Of all the celebrities who served their country during World War II -and they were legion -Jimmy Stewart was unique. On December 7th, when the attack on Pearl Harbor woke so many others to the reality of war, Stewart was already in uniform - as a private on guard duty south of San Francisco at the Army Air Corps Moffet Field. Seeing war on the horizon, Jimmy Stewart, at the height of his fame after Mr. Smith Goes to Washington and his Oscar-winning turn in The Phadelphia Story in 1940, had enlisted several months earlier.
Jimmy Stewart, Bomber Pilot chronicles his long journey to become a bomber pilot in combat. Author Starr Smith, the intelligence officer assigned to the movie star, recounts how Stewart's first battles were with the Air Corps high command, who insisted on keeping the naturally talented pilot out of harm's way as an instructor pilot for B-17 Flying Fortresses and B-24 Liberators. By 1944, however, Stewart managed to get assigned to a Liberator squadron that was deploying to England to join the mighty Eighth Air Force. Once in the thick of it, he rose to command his own squadron and flew twenty combat missions, including one to Berlin. “My father would feel honored by this book.” —Kelly Stewart Harcourt, daughter of Jimmy Stewart "We would have made Jimmy a group commander [equivalent to an army regiment] if the war had lasted another month." - General Jimmy Doolittle.
"An excellent biography of a distinguished airman and fine human being." - Roger Freeman, author of The Mighty Eighth: A History of the U.S. 8th Air Force.
"How wonderful it is that Starr Smith has finally directed a literary light on the personal history of Jimmy Stewart. . . . I welcomed Starr's book. It is needed and wanted. Bravo!" - Gay Talese.
"This is a very well researched and written book. . . . It fills a place in history about no mere actor but a courageous and selfless man, Brigadier General Jimmy Stewart, USAF." - General Michael E. Ryan, former Chief of Staff of the Air Force.
“I have met a few movie stars, but of them all, I think that Jimmy Stewart was most like those modest heroes he portrayed. Now journalist Starr Smith has raised the curtain on Stewart’s gallant service as a bomber pilot and air combat commander in World War II.” —Walter Cronkite, from the Foreword
A good read but somewhat disappointing
By Marvin D. Pipher - October 19, 2006
I was well aware of Jimmy Stewart's military record when I set out to read this book. I was, however, anxious to learn a bit more about Stewart's combat exploits during World War II. In that regard, this book was somewhat disappointing. Rather than let us get inside Stewart's heart and mind and sense what he experienced, it appears to chronicle Stewart's time in service, letting us know where, when, and in what capacities he served; what a great guy he was, how dedicated and successful he was, and when and to what ranks he was promoted; and, in general, what many of those who served with him thought of him, but it never gets down to the nitty-gritty of what he actually did at a personal level. The reader, it would seem, is always looking from the outside in.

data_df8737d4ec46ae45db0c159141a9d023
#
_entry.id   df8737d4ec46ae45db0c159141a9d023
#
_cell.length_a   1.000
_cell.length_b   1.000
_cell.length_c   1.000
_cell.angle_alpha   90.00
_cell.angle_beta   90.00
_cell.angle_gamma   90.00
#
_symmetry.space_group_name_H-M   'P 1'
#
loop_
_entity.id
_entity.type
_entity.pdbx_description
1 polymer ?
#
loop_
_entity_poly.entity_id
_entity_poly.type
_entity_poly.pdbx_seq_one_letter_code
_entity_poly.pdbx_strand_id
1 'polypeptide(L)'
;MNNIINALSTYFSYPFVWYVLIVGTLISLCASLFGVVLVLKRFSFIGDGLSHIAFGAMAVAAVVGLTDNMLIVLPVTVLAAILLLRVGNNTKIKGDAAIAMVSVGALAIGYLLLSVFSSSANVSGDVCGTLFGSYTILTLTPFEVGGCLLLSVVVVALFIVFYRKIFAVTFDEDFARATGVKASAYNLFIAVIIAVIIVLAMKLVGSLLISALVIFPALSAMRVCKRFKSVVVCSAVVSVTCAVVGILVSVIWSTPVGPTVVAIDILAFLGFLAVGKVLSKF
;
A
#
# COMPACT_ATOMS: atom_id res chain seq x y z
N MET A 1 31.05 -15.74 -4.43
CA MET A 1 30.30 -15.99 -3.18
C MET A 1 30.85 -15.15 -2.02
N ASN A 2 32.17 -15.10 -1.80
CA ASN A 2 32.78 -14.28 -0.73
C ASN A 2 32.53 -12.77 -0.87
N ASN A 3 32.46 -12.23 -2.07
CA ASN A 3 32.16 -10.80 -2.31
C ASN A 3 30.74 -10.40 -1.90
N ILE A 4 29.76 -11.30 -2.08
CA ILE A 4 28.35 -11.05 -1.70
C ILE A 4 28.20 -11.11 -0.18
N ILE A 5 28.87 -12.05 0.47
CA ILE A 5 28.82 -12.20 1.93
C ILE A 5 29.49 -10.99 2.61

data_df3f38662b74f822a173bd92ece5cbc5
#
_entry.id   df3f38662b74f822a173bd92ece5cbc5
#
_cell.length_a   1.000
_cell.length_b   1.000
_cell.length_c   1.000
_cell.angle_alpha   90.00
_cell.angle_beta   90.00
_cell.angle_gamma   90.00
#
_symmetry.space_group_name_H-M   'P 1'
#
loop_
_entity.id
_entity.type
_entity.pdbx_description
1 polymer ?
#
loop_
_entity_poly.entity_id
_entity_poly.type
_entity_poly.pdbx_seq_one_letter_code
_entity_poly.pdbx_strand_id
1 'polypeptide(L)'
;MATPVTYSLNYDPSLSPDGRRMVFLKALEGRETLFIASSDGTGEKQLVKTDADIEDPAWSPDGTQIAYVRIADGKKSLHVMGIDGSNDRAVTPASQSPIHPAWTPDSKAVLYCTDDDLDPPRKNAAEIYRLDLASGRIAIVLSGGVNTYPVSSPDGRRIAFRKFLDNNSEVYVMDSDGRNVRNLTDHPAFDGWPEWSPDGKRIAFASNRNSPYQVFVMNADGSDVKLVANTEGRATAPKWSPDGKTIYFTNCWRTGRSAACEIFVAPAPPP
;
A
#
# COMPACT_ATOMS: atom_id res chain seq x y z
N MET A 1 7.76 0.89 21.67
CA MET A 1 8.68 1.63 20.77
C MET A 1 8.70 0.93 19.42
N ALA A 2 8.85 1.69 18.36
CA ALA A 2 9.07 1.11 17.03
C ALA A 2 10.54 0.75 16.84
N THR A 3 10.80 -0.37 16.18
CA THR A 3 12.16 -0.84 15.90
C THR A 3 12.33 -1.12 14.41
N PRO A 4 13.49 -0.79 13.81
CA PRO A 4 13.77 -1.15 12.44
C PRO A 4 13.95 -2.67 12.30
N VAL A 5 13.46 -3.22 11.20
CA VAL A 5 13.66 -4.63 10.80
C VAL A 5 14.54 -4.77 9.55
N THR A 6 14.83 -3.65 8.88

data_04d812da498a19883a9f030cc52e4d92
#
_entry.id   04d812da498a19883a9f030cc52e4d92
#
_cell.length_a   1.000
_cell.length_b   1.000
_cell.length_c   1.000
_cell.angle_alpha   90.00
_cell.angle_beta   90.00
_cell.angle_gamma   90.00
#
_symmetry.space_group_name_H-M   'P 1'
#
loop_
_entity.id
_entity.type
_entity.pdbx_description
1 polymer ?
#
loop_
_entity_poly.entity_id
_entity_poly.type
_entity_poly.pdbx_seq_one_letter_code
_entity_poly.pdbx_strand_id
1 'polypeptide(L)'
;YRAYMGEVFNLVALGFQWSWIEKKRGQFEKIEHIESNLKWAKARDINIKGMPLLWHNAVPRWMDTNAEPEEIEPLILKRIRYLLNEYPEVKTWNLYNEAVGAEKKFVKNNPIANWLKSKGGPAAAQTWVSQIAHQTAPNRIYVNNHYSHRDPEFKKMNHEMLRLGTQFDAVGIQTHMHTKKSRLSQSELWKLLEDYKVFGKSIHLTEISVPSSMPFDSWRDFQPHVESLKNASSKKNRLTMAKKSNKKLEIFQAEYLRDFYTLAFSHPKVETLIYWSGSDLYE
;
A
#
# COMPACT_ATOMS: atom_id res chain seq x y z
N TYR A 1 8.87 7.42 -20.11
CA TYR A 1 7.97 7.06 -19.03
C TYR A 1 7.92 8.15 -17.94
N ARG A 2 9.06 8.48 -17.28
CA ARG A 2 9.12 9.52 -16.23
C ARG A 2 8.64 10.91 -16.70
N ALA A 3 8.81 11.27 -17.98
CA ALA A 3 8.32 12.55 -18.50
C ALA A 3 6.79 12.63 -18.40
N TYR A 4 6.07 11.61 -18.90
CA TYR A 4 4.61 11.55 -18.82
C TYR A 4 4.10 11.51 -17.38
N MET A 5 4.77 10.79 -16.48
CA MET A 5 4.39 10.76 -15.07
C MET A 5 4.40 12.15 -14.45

I was also disappointed by the fact that much of the book isn't even about Jimmy Stewart. Stewart seems to be a thread running through a broader story about World War II in Europe and, more specifically, the air... read more
In War Like On Screen
By John Matlock "Gunny" - April 25, 2005
This book is almost a love letter to Jimmy Stewart. And it may well be that the love is justified in this case. The mild "aw shucks" demeanor of an honest, average middle class individual thrust into crisis seen so often on the screen is reported here over and over by people who knew him during WW II. It's clear that he was no dummy, graduate of Princeton.
This book though is on his wartime career. Entering the Army early in 1941 (and seeing his salary drop from $6,000 a month to $21) he was by the end of the war a seasoned bomber pilot with 20 missions behind him, including a visit to Berlin.
In part this book has to concentrate on the differences a movie star has to see (the Army didn't want him killed), but most of it is on the way Jimmy Stewart handled himself in the War. It's a view of the war seen in movies like 12 O'Clock high, but this one is a personal view as seen by one man. If even half of what the book says is true, Jimmy Stewart clearly deserved his... read more
Humility comes before Honor-Stewart had both
By Paul Mcaleer - March 26, 2006
Smith does a nice job recounting the days the Jimmy Stewart spent in the military during WWII. I found it very detailed oriented and less filled with anecdotes than I would have thought all these years removed from WWII. I knew a bit about Stewart's involvement in the Army Air Corps, which became the Air Force, but this book really filled in the details of his time during the war. Guys like Jimmy Stewart are a far cry from the phonies like Alec Baldwin who threaten to go back to Canada but wind up sticking around the USA to sap of of our money with second rate films.
I think you will be amazed to find out all that Stewart had to do in order to become the hero he was. He was not drafted as a previous review claims, rather he inlisted against the will of the studio. He also had to endure undesired special treatment because no one wanted to put him in harms way. Eventually his desire to train for and see active duty prevailed and some forty odd years later this film star... read more
The Consolidated B-24 Liberator first saw combat in June of 1942, making a daring raid into Nazi-occupied Romania to bomb the oil fields at Ploesti. Nearly 18,500 Liberators were built during the war ...